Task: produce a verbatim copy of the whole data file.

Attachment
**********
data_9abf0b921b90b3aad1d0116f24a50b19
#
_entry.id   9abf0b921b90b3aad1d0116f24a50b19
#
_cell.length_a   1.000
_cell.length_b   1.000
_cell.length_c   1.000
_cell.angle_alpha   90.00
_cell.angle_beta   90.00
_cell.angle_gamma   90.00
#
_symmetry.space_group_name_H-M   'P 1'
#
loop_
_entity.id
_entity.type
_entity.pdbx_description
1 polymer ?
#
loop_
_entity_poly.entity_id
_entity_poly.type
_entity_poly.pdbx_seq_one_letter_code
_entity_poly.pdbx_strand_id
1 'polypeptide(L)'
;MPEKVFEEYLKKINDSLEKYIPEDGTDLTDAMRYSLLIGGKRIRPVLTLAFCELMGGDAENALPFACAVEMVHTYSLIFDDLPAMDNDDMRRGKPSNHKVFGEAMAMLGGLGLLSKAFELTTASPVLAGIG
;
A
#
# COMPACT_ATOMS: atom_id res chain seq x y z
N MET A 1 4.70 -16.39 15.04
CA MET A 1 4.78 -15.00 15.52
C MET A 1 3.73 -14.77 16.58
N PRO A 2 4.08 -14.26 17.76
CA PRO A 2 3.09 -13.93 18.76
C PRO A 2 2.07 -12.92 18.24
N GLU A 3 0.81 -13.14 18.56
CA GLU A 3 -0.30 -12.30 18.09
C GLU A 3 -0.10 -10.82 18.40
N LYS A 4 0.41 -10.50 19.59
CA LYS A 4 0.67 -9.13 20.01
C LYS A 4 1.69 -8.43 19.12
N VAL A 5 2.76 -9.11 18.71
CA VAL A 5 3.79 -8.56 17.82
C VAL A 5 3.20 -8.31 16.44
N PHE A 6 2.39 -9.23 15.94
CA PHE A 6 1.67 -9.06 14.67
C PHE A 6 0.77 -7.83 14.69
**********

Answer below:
data_9abf0b921b90b3aad1d0116f24a50b19
#
_entry.id   9abf0b921b90b3aad1d0116f24a50b19
#
_cell.length_a   1.000
_cell.length_b   1.000
_cell.length_c   1.000
_cell.angle_alpha   90.00
_cell.angle_beta   90.00
_cell.angle_gamma   90.00
#
_symmetry.space_group_name_H-M   'P 1'
#
loop_
_entity.id
_entity.type
_entity.pdbx_description
1 polymer ?
#
loop_
_entity_poly.entity_id
_entity_poly.type
_entity_poly.pdbx_seq_one_letter_code
_entity_poly.pdbx_strand_id
1 'polypeptide(L)'
;MPEKVFEEYLKKINDSLEKYIPEDGTDLTDAMRYSLLIGGKRIRPVLTLAFCELMGGDAENALPFACAVEMVHTYSLIFDDLPAMDNDDMRRGKPSNHKVFGEAMAMLGGLGLLSKAFELTTASPVLAGIG
;
A
#
# COMPACT_ATOMS: atom_id res chain seq x y z
N MET A 1 4.70 -16.39 15.04
CA MET A 1 4.78 -15.00 15.52
C MET A 1 3.73 -14.77 16.58
N PRO A 2 4.08 -14.26 17.76
CA PRO A 2 3.09 -13.93 18.76
C PRO A 2 2.07 -12.92 18.24
N GLU A 3 0.81 -13.14 18.56
CA GLU A 3 -0.30 -12.30 18.09
C GLU A 3 -0.10 -10.82 18.40
N LYS A 4 0.41 -10.50 19.59
CA LYS A 4 0.67 -9.13 20.01
C LYS A 4 1.69 -8.43 19.12
N VAL A 5 2.76 -9.11 18.71
CA VAL A 5 3.79 -8.56 17.82
C VAL A 5 3.20 -8.31 16.44
N PHE A 6 2.39 -9.23 15.94
CA PHE A 6 1.67 -9.06 14.67
C PHE A 6 0.77 -7.83 14.69